Should births be centralised in higher level hospitals? Experiences from regionalised health care in Finland
Article first published online: 24 MAY 2011
© 2011 The Authors BJOG An International Journal of Obstetrics and Gynaecology © 2011 RCOG
BJOG: An International Journal of Obstetrics & Gynaecology
Volume 118, Issue 10, pages 1186–1195, September 2011
How to Cite
Hemminki, E., Heino, A. and Gissler, M. (2011), Should births be centralised in higher level hospitals? Experiences from regionalised health care in Finland. BJOG: An International Journal of Obstetrics & Gynaecology, 118: 1186–1195. doi: 10.1111/j.1471-0528.2011.02977.x
- Issue published online: 11 AUG 2011
- Article first published online: 24 MAY 2011
- Accepted 1 March 2011. Published Online 24 May 2011.
- Birth outcome;
- centralised hospital services;
- level of care;
- maternity hospitals;
- perinatal care;
- perinatal mortality;
- place of birth;
Please cite this paper as: Hemminki E, Heino A, Gissler M. Should births be centralised in higher level hospitals? Experiences from regionalised health care in Finland. BJOG 2011; DOI: 10.1111/j.1471-0528.2011.02977.x.
Objective To describe: (i) trends in centralisation and unplanned out-of-hospital births; (ii) perinatal mortality by place of birth; and (iii) health and birth outcomes in areas served by hospitals of different levels.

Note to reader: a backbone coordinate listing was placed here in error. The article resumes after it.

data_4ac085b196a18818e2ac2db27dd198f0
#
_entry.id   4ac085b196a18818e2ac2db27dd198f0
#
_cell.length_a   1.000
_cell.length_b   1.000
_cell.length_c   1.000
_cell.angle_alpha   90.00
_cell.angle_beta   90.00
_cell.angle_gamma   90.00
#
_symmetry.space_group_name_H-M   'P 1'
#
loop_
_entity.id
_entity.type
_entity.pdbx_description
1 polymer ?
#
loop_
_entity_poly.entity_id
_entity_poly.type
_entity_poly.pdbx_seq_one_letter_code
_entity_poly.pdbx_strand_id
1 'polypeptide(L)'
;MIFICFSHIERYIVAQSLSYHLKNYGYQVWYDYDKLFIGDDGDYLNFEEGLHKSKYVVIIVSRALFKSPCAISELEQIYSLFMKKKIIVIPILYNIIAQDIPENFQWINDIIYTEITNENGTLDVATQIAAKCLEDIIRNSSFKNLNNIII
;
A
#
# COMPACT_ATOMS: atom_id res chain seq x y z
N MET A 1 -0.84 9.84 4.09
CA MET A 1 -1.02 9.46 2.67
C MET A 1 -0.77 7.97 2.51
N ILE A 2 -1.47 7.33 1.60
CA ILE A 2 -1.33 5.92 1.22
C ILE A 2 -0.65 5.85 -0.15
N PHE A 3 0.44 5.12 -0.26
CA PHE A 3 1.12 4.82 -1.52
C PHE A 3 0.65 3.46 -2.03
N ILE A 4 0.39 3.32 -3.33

Design Cross-sectional analysis of medical birth register data.
Setting Finland, from 1991 to 2008, and Uusimaa district from 2004 to 2008.
Population All births.
Methods In the hospital-based analysis, birthweight was adjusted by logistic regression. In the area-based analysis results were calculated according to where women lived, grouping them into areas served by different hospitals. The mother’s background characteristics were adjusted for by logistic regression.
Main outcome measures Place of birth, unplanned out-of-hospital birth, perinatal mortality, newborn outcomes, and birth procedures.
Results The number of birthing hospitals declined, the mean number of births per hospital increased, and more births, particularly high-risk births, occurred in university hospitals. Unplanned out-of-hospital births were rare, and their numbers increased in the 2000s, but regional differences declined. Perinatal mortality was higher in the university hospitals than in other hospitals, but after adjusting for birthweight, it was lower. Among children weighing more than 2500 g, mortality was similar for all hospital levels. In out-of-hospital births, perinatal mortality was much higher than in other children. The area-based analysis did not systematically show better or worse results for the areas served by lower level hospitals: after adjusting for the background characteristics of the mothers, all differences were found to be small.
Conclusions The health and service data do not support the need to close down small hospitals in a regionalised system where there is a referral system that functions well.